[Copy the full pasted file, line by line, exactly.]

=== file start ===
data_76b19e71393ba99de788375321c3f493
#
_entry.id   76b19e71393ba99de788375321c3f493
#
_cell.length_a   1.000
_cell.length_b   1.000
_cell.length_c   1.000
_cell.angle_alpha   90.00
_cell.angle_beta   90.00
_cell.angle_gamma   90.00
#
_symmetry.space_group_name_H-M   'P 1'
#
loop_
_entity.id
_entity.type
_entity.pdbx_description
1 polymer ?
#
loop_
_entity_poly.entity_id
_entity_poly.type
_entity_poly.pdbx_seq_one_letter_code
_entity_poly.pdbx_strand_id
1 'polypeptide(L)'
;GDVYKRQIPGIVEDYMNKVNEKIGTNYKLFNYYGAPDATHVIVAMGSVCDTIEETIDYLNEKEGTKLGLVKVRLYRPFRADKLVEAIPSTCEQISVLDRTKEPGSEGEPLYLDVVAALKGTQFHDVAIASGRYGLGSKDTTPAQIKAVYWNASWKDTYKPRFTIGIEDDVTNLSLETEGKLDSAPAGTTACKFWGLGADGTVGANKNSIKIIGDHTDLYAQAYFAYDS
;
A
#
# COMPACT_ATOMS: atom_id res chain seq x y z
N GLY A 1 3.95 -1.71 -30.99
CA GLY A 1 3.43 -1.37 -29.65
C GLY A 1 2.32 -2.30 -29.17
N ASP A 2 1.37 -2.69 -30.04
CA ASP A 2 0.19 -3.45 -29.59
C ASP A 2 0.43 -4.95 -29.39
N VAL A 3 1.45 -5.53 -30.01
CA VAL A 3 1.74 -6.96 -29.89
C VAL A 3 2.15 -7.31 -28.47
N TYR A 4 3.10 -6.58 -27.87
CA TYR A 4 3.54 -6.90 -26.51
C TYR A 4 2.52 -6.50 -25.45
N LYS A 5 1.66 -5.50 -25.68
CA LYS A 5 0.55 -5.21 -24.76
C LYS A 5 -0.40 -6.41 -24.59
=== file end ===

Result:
data_76b19e71393ba99de788375321c3f493
#
_entry.id   76b19e71393ba99de788375321c3f493
#
_cell.length_a   1.000
_cell.length_b   1.000
_cell.length_c   1.000
_cell.angle_alpha   90.00
_cell.angle_beta   90.00
_cell.angle_gamma   90.00
#
_symmetry.space_group_name_H-M   'P 1'
#
loop_
_entity.id
_entity.type
_entity.pdbx_description
1 polymer ?
#
loop_
_entity_poly.entity_id
_entity_poly.type
_entity_poly.pdbx_seq_one_letter_code
_entity_poly.pdbx_strand_id
1 'polypeptide(L)'
;GDVYKRQIPGIVEDYMNKVNEKIGTNYKLFNYYGAPDATHVIVAMGSVCDTIEETIDYLNEKEGTKLGLVKVRLYRPFRADKLVEAIPSTCEQISVLDRTKEPGSEGEPLYLDVVAALKGTQFHDVAIASGRYGLGSKDTTPAQIKAVYWNASWKDTYKPRFTIGIEDDVTNLSLETEGKLDSAPAGTTACKFWGLGADGTVGANKNSIKIIGDHTDLYAQAYFAYDS
;
A
#
# COMPACT_ATOMS: atom_id res chain seq x y z
N GLY A 1 3.95 -1.71 -30.99
CA GLY A 1 3.43 -1.37 -29.65
C GLY A 1 2.32 -2.30 -29.17
N ASP A 2 1.37 -2.69 -30.04
CA ASP A 2 0.19 -3.45 -29.59
C ASP A 2 0.43 -4.95 -29.39
N VAL A 3 1.45 -5.53 -30.01
CA VAL A 3 1.74 -6.96 -29.89
C VAL A 3 2.15 -7.31 -28.47
N TYR A 4 3.10 -6.58 -27.87
CA TYR A 4 3.54 -6.90 -26.51
C TYR A 4 2.52 -6.50 -25.45
N LYS A 5 1.66 -5.50 -25.68
CA LYS A 5 0.55 -5.21 -24.76
C LYS A 5 -0.40 -6.41 -24.59